Thursday, 5 March 2015

British Seagull restoration project

This engine and another one came in as a job lot of spares, junk in some ways but there are some good parts to be found still.

This motor dates to 1962/63, it still turns and has quite decent compression, it will make a good runner.

With the best will in the world, nut and bolt removal soon became the domain of a mini grinder!

A real mix of old and new parts, all could have some use in future rebuilds.

The long shaft British Seagull is seized solid, it is also a mystery motor as the engine number WHCH 144R8 does not exist on the Seagull register, its a special export motor we think?

Its a larger commercial type motor dated 1968 we think and probably a 5.5 hp unit which will push quite a large work boat.

Either of these motors can be restored to your specification, the work is not a quick fix as many trades are involved. Mechanical, electrical, fitter & tuner, electro plating, spray painting, plus the import of new parts when required.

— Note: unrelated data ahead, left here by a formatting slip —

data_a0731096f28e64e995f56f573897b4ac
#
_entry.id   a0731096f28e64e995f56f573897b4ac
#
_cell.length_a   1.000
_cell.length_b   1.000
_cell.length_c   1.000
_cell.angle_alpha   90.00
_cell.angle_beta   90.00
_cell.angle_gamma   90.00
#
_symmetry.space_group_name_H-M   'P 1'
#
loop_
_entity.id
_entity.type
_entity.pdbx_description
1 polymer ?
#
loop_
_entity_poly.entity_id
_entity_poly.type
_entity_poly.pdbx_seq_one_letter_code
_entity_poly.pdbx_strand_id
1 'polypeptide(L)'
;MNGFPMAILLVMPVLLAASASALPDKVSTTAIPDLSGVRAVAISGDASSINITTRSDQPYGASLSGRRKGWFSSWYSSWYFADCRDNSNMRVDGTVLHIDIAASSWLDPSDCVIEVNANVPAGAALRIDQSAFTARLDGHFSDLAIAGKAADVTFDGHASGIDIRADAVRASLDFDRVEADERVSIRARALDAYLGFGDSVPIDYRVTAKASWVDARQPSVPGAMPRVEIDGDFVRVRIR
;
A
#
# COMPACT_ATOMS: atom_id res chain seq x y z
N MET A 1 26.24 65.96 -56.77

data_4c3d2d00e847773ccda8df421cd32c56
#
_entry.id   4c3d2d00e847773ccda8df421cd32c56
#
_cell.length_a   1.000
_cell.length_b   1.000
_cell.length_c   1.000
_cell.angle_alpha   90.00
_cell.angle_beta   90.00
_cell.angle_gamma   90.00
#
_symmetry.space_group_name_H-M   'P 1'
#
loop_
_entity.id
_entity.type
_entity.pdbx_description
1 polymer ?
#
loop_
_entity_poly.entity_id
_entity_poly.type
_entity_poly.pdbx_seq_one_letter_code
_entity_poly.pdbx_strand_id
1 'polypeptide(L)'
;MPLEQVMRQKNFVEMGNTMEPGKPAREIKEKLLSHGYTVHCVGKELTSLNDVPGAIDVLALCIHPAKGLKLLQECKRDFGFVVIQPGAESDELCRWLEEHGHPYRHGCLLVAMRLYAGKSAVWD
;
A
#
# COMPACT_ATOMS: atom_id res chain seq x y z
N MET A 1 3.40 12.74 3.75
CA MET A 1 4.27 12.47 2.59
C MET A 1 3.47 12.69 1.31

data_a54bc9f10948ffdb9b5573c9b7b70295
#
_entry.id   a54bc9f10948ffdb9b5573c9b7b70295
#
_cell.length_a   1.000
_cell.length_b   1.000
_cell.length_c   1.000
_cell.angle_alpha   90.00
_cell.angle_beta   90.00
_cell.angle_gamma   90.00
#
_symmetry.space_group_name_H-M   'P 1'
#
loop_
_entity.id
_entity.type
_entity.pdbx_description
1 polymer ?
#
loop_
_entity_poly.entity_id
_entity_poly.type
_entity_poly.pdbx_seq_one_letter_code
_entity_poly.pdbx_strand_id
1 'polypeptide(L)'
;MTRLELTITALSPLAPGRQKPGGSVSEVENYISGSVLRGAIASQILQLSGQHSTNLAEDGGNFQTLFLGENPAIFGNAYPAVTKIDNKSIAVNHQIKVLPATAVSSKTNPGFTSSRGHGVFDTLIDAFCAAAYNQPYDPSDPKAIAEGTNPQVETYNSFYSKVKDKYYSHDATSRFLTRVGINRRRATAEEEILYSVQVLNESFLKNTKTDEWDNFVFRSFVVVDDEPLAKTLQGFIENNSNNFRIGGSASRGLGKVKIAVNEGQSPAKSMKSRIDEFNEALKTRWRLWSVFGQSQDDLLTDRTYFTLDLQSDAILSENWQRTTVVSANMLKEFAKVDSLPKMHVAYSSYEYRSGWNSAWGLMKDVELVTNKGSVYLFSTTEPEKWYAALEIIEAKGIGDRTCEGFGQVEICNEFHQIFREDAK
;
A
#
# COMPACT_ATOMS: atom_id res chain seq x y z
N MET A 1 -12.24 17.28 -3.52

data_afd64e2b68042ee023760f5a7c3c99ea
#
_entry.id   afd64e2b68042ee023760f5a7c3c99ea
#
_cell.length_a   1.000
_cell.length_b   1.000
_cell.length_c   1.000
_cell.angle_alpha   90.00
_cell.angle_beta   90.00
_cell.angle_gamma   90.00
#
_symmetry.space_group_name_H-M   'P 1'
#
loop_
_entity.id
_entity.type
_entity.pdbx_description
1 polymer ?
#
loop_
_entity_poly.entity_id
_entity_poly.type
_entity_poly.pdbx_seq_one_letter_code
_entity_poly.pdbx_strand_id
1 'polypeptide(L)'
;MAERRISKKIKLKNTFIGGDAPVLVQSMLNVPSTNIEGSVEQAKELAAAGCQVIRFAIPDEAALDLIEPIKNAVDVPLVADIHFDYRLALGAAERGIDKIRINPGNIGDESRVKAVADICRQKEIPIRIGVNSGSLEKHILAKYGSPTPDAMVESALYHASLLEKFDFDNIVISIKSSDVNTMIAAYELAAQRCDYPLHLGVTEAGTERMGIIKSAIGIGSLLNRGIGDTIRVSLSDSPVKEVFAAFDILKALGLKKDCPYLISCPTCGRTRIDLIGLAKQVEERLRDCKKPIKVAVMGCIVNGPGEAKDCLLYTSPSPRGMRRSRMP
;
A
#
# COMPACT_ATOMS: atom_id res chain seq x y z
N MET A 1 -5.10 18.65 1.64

This was one we did for a customer in Pretoria, it was a wreck when we got it.

Click on the pictures for a larger image.

We also stock the ultra heavy grade gear box oil these motors require.

Information from our parts suppliers in the UK.

The WHCH is an oddity. That code does not appear, however the WHC does. The suffix is an example of the code that Seagull used in special and rare circumstances.

Over the years if you wanted a winter service you could send your Seagull back to Poole and they would refurbish it for small sum. They then stamped the Seagull with an ‘R’ for reconditioned and the year, in this case 1968.

Later they dropped the R, instead the R was used for batches of export orders and these stand out because they are dated say 1968 and would have older parts that were not used on ‘Regular’ Seagulls. In this case I wonder if you motor has a Villiers ignition, if so it was an export code. (later still the R was used on the QB motors that had roller bearings, ….

However that does not explain the second H in the prefix… that we may never be able to figure!




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